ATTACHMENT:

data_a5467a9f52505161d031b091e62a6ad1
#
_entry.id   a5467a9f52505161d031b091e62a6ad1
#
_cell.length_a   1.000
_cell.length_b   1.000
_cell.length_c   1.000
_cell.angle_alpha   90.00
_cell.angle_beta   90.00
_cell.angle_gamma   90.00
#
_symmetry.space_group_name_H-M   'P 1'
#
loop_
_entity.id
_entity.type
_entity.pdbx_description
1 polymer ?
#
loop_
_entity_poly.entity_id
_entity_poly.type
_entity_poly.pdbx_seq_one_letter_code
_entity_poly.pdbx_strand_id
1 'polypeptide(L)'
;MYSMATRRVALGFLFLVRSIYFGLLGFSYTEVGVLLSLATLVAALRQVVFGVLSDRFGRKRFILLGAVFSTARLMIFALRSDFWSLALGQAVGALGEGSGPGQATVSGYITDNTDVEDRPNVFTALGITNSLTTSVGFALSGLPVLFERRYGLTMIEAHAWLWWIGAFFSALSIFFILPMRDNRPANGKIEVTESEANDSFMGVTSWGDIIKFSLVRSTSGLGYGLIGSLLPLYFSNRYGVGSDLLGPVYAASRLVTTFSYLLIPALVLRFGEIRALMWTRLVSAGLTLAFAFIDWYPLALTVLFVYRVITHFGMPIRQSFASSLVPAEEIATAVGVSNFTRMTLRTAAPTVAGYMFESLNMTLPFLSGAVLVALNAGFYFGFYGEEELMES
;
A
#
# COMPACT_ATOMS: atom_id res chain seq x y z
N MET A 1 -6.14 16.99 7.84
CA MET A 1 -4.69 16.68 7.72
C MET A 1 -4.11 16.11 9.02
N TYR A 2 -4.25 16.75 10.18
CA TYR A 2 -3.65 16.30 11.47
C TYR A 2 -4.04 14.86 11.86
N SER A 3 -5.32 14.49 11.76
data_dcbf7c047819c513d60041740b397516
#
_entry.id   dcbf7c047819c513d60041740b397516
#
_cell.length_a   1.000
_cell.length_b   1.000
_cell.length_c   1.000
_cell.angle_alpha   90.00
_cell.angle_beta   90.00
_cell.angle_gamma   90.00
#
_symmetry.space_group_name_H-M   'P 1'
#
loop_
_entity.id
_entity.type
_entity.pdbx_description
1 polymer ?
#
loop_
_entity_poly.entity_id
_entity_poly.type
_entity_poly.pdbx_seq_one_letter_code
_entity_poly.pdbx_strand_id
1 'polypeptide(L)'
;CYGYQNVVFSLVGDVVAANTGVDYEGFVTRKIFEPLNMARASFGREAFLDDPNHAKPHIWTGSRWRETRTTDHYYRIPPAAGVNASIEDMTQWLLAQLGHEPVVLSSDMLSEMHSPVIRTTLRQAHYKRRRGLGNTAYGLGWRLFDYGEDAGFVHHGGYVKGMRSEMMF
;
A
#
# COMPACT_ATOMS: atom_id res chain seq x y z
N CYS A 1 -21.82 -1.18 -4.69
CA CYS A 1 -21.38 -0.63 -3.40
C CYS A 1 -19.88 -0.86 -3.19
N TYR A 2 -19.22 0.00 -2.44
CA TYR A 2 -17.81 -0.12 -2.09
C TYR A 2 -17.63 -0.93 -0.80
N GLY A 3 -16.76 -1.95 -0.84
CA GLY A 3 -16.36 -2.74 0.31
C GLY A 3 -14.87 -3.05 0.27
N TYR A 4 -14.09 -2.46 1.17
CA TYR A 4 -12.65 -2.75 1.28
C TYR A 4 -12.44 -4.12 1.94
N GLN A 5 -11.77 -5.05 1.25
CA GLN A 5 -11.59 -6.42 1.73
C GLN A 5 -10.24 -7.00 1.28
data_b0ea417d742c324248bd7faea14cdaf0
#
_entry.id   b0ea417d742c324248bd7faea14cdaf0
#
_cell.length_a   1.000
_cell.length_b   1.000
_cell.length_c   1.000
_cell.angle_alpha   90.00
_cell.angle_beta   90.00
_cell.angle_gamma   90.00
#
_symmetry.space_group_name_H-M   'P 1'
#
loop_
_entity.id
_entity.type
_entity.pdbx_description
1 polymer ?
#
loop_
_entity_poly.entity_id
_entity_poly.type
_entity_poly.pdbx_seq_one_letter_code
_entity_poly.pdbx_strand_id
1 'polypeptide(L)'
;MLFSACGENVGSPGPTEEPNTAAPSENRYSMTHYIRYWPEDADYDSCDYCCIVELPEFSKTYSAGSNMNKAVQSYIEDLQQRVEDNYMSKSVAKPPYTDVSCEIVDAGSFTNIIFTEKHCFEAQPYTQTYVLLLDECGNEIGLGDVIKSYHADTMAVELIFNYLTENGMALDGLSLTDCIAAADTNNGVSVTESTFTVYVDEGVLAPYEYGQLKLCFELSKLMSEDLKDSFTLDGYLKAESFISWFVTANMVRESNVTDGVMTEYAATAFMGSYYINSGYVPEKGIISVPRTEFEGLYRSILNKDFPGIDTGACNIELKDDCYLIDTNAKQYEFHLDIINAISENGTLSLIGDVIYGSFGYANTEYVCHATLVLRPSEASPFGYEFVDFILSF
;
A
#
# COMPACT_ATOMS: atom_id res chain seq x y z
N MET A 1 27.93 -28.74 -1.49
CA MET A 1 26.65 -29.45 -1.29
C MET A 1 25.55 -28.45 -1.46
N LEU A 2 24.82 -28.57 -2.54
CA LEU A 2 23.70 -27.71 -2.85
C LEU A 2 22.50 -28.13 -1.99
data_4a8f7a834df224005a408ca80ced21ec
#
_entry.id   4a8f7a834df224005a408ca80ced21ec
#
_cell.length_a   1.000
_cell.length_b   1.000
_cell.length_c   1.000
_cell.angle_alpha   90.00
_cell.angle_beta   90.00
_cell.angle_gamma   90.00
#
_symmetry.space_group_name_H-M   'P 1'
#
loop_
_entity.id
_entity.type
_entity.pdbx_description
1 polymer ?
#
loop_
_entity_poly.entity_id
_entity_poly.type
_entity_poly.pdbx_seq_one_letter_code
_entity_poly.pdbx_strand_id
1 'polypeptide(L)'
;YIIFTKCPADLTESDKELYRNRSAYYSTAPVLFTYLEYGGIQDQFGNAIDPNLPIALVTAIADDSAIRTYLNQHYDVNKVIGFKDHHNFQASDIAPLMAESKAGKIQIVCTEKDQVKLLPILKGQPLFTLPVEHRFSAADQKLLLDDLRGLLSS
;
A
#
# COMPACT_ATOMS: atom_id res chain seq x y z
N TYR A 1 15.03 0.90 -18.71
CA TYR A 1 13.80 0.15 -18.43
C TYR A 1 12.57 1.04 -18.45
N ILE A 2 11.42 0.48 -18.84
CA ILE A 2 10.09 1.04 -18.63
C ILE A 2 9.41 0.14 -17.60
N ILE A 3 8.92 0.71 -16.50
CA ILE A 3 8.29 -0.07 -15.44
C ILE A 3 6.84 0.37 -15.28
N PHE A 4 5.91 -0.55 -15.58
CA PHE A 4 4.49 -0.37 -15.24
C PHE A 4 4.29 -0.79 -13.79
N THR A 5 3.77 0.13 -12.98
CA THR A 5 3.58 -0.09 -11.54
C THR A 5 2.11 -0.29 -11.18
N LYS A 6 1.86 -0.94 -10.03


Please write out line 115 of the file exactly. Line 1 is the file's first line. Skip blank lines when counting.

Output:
C MET A 1 25.55 -28.45 -1.46